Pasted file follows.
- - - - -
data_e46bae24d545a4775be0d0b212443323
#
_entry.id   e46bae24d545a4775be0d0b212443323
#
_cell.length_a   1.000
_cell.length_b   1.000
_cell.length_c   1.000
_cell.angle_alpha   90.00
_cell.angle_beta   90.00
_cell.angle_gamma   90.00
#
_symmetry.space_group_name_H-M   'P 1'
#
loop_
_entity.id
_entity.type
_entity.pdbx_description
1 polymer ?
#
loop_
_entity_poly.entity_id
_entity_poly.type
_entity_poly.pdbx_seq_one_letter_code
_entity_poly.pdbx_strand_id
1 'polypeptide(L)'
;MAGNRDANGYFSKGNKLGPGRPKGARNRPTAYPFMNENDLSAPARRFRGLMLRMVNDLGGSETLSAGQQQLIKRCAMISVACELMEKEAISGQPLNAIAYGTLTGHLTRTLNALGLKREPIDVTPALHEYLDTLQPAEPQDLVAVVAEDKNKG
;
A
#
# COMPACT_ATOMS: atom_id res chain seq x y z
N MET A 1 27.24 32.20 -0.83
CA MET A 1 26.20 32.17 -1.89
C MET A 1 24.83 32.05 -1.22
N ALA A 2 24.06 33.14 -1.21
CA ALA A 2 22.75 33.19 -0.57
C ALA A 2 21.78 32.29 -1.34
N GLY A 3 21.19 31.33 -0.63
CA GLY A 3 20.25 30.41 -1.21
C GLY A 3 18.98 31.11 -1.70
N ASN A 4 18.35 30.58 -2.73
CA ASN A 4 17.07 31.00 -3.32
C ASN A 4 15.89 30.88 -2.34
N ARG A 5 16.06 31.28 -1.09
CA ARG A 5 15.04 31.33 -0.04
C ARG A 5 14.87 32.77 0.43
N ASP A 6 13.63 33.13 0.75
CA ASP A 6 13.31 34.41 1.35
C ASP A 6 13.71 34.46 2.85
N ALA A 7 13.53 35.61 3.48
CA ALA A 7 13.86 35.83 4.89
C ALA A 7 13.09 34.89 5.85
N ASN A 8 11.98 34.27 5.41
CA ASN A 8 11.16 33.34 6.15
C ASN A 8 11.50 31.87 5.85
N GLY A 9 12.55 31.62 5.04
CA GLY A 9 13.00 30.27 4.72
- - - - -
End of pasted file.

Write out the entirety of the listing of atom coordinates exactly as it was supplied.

data_e46bae24d545a4775be0d0b212443323
#
_entry.id   e46bae24d545a4775be0d0b212443323
#
_cell.length_a   1.000
_cell.length_b   1.000
_cell.length_c   1.000
_cell.angle_alpha   90.00
_cell.angle_beta   90.00
_cell.angle_gamma   90.00
#
_symmetry.space_group_name_H-M   'P 1'
#
loop_
_entity.id
_entity.type
_entity.pdbx_description
1 polymer ?
#
loop_
_entity_poly.entity_id
_entity_poly.type
_entity_poly.pdbx_seq_one_letter_code
_entity_poly.pdbx_strand_id
1 'polypeptide(L)'
;MAGNRDANGYFSKGNKLGPGRPKGARNRPTAYPFMNENDLSAPARRFRGLMLRMVNDLGGSETLSAGQQQLIKRCAMISVACELMEKEAISGQPLNAIAYGTLTGHLTRTLNALGLKREPIDVTPALHEYLDTLQPAEPQDLVAVVAEDKNKG
;
A
#
# COMPACT_ATOMS: atom_id res chain seq x y z
N MET A 1 27.24 32.20 -0.83
CA MET A 1 26.20 32.17 -1.89
C MET A 1 24.83 32.05 -1.22
N ALA A 2 24.06 33.14 -1.21
CA ALA A 2 22.75 33.19 -0.57
C ALA A 2 21.78 32.29 -1.34
N GLY A 3 21.19 31.33 -0.63
CA GLY A 3 20.25 30.41 -1.21
C GLY A 3 18.98 31.11 -1.70
N ASN A 4 18.35 30.58 -2.73
CA ASN A 4 17.07 31.00 -3.32
C ASN A 4 15.89 30.88 -2.34
N ARG A 5 16.06 31.28 -1.09
CA ARG A 5 15.04 31.33 -0.04
C ARG A 5 14.87 32.77 0.43
N ASP A 6 13.63 33.13 0.75
CA ASP A 6 13.31 34.41 1.35
C ASP A 6 13.71 34.46 2.85
N ALA A 7 13.53 35.61 3.48
CA ALA A 7 13.86 35.83 4.89
C ALA A 7 13.09 34.89 5.85
N ASN A 8 11.98 34.27 5.41
CA ASN A 8 11.16 33.34 6.15
C ASN A 8 11.50 31.87 5.85
N GLY A 9 12.55 31.62 5.04
CA GLY A 9 13.00 30.27 4.72